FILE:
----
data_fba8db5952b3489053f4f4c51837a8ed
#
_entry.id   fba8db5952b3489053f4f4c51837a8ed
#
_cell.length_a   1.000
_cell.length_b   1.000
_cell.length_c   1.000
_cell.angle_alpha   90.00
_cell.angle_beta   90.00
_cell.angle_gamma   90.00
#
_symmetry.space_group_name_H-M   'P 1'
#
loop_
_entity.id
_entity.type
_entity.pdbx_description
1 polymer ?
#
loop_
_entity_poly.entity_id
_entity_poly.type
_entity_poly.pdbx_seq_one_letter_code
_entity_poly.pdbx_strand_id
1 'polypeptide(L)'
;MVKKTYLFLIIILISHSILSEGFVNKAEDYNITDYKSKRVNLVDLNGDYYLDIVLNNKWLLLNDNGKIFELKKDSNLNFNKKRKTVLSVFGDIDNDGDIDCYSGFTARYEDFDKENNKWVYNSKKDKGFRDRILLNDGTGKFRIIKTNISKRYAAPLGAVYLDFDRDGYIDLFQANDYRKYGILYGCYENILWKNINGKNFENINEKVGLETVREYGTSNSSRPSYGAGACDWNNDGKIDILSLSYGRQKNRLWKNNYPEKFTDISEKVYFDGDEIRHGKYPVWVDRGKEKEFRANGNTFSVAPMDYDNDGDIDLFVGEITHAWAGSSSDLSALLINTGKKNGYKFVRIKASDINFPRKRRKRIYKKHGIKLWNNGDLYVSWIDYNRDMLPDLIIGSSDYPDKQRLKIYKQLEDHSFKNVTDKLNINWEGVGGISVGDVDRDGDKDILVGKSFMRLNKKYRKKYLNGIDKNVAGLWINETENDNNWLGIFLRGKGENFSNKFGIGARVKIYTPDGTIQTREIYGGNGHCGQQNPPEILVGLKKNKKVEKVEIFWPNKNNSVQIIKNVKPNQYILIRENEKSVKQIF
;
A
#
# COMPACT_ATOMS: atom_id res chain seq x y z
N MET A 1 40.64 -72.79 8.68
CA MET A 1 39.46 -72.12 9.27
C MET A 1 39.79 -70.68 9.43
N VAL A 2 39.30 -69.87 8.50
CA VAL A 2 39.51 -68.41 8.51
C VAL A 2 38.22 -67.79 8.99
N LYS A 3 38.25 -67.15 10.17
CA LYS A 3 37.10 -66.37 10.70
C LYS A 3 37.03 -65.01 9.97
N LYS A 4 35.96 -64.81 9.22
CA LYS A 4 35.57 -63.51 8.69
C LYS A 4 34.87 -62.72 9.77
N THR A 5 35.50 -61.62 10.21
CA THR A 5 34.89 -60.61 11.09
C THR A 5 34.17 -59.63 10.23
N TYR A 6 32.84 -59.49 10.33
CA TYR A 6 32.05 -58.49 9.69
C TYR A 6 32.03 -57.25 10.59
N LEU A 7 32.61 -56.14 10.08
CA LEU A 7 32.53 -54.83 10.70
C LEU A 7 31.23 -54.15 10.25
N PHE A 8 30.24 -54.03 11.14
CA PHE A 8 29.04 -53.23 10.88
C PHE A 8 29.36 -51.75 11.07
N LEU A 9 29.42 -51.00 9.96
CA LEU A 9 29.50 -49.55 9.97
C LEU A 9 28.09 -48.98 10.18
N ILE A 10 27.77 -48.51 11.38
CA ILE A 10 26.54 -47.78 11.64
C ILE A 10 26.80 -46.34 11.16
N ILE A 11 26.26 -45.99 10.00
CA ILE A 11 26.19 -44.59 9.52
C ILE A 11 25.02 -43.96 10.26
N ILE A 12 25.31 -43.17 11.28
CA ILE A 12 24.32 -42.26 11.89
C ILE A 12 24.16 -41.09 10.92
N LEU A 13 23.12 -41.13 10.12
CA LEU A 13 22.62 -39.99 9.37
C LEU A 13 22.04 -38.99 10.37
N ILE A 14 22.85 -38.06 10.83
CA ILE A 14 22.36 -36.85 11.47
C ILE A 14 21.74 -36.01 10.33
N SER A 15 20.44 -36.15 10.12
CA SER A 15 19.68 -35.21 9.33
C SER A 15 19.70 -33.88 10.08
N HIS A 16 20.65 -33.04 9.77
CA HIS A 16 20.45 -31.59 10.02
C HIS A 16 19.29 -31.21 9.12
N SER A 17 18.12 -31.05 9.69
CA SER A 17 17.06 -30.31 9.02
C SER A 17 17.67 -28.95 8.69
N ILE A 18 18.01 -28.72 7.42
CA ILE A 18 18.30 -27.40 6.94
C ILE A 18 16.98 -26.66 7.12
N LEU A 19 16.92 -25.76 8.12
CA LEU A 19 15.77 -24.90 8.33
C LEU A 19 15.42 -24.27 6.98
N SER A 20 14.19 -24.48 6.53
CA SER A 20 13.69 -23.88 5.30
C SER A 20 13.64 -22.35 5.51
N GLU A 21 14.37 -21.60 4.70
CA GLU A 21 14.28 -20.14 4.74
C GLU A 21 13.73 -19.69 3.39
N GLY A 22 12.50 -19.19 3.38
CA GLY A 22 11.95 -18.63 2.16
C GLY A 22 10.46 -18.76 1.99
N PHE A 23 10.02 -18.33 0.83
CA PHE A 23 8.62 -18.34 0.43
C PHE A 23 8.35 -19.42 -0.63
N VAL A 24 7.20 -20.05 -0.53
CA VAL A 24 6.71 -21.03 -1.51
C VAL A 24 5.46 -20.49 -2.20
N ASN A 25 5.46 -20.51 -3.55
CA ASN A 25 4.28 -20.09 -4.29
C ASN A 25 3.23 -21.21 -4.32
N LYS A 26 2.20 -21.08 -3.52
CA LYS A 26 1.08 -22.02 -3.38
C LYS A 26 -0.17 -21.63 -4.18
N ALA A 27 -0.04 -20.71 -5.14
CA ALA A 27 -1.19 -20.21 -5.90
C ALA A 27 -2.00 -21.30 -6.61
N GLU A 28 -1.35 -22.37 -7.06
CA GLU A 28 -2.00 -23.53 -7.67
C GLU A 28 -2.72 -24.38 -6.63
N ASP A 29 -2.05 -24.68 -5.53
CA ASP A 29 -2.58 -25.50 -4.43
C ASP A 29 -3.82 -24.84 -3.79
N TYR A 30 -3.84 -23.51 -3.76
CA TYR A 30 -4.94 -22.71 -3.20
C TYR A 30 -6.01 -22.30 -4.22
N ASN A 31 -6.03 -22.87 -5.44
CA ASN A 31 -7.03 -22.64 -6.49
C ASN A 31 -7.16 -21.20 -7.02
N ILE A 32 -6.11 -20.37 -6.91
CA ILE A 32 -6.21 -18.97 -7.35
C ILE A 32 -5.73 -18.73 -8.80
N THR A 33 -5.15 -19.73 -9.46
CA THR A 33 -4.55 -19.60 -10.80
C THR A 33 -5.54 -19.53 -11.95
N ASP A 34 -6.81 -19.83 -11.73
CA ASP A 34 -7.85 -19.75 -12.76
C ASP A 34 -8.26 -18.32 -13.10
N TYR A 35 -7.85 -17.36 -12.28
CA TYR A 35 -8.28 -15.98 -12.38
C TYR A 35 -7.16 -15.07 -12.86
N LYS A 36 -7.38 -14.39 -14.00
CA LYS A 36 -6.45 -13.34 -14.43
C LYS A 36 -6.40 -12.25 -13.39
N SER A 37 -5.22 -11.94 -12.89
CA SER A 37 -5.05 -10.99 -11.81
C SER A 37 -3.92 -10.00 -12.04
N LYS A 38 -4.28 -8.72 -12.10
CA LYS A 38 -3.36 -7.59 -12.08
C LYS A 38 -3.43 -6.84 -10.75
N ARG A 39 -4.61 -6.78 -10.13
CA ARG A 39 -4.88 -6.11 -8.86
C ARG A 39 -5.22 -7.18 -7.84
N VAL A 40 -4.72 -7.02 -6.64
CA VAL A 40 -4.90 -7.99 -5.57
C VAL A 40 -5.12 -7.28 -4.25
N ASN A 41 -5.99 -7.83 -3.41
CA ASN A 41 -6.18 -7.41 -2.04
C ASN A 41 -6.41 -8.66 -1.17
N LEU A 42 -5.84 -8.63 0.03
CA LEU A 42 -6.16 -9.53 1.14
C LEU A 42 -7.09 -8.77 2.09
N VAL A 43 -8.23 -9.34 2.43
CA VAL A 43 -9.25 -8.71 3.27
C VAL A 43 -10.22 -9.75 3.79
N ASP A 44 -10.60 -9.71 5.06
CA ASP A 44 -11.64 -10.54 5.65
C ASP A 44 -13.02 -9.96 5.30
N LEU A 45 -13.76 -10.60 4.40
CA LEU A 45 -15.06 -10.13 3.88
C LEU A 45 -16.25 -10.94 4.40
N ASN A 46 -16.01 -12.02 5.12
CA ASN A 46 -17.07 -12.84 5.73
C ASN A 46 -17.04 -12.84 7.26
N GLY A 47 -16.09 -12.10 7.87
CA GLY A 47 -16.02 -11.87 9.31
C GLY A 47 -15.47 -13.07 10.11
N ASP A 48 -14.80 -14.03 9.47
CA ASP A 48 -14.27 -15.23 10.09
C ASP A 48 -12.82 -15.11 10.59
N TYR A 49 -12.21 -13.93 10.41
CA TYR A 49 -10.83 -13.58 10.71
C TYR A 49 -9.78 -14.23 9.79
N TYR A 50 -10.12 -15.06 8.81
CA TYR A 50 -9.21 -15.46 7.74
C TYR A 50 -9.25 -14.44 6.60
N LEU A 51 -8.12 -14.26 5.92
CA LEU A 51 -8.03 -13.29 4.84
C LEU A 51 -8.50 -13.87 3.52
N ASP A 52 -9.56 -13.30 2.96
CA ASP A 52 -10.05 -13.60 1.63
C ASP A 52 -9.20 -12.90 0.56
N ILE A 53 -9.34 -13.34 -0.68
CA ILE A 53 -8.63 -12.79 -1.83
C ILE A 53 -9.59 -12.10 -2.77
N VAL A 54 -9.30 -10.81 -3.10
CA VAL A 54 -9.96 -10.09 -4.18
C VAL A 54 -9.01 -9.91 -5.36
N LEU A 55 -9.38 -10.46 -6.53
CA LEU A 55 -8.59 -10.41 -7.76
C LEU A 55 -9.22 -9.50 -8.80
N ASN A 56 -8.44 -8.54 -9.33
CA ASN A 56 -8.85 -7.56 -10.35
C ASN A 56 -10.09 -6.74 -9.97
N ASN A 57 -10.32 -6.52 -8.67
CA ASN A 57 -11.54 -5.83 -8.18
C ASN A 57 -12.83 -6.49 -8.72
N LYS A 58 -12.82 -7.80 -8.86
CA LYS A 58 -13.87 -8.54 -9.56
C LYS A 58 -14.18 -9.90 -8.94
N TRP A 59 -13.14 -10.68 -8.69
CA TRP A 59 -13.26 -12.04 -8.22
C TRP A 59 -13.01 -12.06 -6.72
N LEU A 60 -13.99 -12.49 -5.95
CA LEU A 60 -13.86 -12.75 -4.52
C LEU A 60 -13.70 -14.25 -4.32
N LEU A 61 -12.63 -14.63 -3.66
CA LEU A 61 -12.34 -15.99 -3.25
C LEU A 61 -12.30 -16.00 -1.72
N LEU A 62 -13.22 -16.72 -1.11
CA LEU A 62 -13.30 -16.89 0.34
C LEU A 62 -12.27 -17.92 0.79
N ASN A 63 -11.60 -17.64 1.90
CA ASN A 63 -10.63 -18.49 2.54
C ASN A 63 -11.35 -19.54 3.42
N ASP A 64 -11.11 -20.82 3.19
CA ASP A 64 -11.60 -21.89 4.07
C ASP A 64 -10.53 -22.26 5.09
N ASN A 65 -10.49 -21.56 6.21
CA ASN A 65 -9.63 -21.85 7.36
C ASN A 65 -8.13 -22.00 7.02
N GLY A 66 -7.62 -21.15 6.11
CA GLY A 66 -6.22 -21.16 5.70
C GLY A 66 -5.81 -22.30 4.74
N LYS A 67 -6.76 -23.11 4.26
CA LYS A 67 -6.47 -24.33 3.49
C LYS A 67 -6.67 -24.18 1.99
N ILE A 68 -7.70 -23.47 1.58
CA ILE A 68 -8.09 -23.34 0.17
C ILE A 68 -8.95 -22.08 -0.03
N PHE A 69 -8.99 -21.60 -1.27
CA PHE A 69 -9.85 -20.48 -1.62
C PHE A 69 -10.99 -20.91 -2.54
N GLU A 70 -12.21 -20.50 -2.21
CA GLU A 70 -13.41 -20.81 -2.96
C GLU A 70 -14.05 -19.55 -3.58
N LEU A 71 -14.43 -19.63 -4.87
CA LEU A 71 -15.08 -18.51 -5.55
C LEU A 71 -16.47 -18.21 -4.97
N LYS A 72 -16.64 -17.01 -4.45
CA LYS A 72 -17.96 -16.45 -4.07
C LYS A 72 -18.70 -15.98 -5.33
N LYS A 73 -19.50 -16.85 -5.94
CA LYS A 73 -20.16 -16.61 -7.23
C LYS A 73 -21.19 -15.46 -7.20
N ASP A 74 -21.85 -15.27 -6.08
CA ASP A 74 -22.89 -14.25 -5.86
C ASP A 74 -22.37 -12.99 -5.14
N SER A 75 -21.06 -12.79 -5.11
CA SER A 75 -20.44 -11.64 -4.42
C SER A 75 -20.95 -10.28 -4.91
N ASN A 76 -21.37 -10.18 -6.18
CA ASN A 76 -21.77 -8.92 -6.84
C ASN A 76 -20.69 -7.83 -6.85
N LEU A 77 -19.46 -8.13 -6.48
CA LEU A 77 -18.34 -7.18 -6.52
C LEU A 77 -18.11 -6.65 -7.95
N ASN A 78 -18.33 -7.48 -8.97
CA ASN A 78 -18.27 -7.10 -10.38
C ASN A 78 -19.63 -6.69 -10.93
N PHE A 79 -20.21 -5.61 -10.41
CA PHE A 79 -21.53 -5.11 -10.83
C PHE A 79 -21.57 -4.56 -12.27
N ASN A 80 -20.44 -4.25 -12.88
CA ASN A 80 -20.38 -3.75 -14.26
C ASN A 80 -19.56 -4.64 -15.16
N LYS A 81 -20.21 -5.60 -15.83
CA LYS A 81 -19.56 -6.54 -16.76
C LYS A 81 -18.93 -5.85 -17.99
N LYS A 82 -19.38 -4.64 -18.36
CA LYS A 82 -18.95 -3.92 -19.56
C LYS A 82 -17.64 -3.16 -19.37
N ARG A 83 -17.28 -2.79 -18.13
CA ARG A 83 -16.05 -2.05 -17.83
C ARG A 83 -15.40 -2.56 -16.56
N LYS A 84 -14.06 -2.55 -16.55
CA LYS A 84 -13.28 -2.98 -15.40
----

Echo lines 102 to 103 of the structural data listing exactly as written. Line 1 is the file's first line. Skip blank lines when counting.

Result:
C VAL A 24 5.46 -20.49 -2.20
N ASN A 25 5.46 -20.51 -3.55